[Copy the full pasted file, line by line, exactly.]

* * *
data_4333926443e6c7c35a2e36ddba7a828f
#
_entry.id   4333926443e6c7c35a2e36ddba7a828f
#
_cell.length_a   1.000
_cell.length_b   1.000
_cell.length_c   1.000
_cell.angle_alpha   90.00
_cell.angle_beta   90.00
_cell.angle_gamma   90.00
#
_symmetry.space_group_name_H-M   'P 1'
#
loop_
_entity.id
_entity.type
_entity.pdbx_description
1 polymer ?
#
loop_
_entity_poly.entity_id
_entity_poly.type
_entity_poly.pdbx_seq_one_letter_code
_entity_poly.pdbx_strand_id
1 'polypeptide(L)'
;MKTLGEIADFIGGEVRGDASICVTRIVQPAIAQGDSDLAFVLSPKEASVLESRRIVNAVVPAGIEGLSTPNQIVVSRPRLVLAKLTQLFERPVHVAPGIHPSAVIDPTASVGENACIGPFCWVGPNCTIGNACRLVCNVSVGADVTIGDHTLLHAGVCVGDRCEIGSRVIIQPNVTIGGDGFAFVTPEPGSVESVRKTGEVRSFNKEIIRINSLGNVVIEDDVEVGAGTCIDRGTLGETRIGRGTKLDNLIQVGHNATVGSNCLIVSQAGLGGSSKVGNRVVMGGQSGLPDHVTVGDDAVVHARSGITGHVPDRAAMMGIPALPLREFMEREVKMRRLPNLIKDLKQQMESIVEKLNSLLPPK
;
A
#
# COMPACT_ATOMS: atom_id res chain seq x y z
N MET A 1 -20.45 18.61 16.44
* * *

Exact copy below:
data_4333926443e6c7c35a2e36ddba7a828f
#
_entry.id   4333926443e6c7c35a2e36ddba7a828f
#
_cell.length_a   1.000
_cell.length_b   1.000
_cell.length_c   1.000
_cell.angle_alpha   90.00
_cell.angle_beta   90.00
_cell.angle_gamma   90.00
#
_symmetry.space_group_name_H-M   'P 1'
#
loop_
_entity.id
_entity.type
_entity.pdbx_description
1 polymer ?
#
loop_
_entity_poly.entity_id
_entity_poly.type
_entity_poly.pdbx_seq_one_letter_code
_entity_poly.pdbx_strand_id
1 'polypeptide(L)'
;MKTLGEIADFIGGEVRGDASICVTRIVQPAIAQGDSDLAFVLSPKEASVLESRRIVNAVVPAGIEGLSTPNQIVVSRPRLVLAKLTQLFERPVHVAPGIHPSAVIDPTASVGENACIGPFCWVGPNCTIGNACRLVCNVSVGADVTIGDHTLLHAGVCVGDRCEIGSRVIIQPNVTIGGDGFAFVTPEPGSVESVRKTGEVRSFNKEIIRINSLGNVVIEDDVEVGAGTCIDRGTLGETRIGRGTKLDNLIQVGHNATVGSNCLIVSQAGLGGSSKVGNRVVMGGQSGLPDHVTVGDDAVVHARSGITGHVPDRAAMMGIPALPLREFMEREVKMRRLPNLIKDLKQQMESIVEKLNSLLPPK
;
A
#
# COMPACT_ATOMS: atom_id res chain seq x y z
N MET A 1 -20.45 18.61 16.44